Tuesday, May 04, 2010

The Colors of Warka highlights formerly hidden talent

Artwork in a new exhibit in Washington has travelled a long way: from the imaginations of women in Iraq’s province of Muthanna, who originally had doubts about showing their work publicly.

U.S. and Iraqi officials organized the artists to show their work publicly in 2009 for what was believed to be the first exhibit mounted by female artists in the province.

Coordinated in partnership with a local group, “The Colors of Warka” first debuted in January 2009 during then-U.S. Ambassador to Iraq Ryan Crocker’s first visit to Muthanna province. At this opening, the Muthanna Provincial Reconstruction Team distributed art supplies to the women in preparation for a larger exhibit, held in March 2009, that toured the three largest cities in Muthanna. Each of the artists was told to feel free to paint whatever she liked — even if it did not flatter the United States.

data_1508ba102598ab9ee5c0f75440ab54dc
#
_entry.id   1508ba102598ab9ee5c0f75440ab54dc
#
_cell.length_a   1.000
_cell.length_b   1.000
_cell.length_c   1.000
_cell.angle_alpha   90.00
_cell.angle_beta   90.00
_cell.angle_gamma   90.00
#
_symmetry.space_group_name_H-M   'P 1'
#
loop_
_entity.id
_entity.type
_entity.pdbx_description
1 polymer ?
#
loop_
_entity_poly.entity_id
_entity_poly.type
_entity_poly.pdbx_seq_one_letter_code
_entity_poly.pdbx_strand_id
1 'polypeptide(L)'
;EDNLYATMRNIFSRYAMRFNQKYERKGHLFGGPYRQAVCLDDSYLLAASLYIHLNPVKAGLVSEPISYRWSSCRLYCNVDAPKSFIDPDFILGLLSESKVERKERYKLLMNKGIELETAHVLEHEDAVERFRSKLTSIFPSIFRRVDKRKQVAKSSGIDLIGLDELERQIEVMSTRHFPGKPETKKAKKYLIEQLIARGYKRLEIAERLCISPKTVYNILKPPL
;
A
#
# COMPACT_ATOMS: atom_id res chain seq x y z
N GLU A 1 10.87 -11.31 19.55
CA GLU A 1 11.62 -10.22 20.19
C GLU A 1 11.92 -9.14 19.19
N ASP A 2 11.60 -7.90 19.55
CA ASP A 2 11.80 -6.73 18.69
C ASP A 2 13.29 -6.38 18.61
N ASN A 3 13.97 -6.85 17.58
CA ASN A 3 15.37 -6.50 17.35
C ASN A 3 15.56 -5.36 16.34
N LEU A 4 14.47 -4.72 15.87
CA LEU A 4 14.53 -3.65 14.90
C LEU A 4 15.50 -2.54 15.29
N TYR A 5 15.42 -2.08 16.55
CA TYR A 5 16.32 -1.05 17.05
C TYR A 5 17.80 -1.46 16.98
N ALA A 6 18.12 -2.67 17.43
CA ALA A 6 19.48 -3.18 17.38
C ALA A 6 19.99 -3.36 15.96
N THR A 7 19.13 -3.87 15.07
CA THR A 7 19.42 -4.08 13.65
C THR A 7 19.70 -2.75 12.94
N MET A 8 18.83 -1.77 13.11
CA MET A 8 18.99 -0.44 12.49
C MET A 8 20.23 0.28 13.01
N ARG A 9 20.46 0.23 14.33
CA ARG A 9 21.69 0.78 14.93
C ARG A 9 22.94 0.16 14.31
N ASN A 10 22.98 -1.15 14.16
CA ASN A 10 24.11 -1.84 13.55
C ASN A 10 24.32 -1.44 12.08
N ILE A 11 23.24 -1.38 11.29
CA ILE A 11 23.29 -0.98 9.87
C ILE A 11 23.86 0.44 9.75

Today, select works from “The Colors of Warka: Paintings by Iraqi Women of Muthanna Province” are on display at the Department of State in Washington. On March 8, the exhibit was opened with the women who earned the 2010 International Women of Courage awards in attendance.

The annual International Women of Courage Award was started in March 2007 to recognize women around the globe who have shown exceptional courage and leadership in advocating women’s rights and advancement. This year’s 10 honorees were presented with awards by Secretary of State Hillary Rodham Clinton on March 10.

It was fitting that Women of Courage winners were present at an event to honor the artists, for courageous is the word that best fits these Iraqis.

In one of Iraq’s most conservative provinces, the artists who participated in this exhibit demonstrated great courage, not only by presenting their work publicly, but by volunteering to be interviewed on television about their paintings. For many, it was the first time they had shown their paintings to anyone outside their homes and for almost all it was the first time they had been interviewed on camera.

The paintings showcase a range of styles and subjects — and do not shy away from challenges presented in Iraqi daily life.

As an Iraqi female painter said at the time of the exhibition’s opening in Iraq, “Through our paintings, everyone will know our stories. They will know we are here.”

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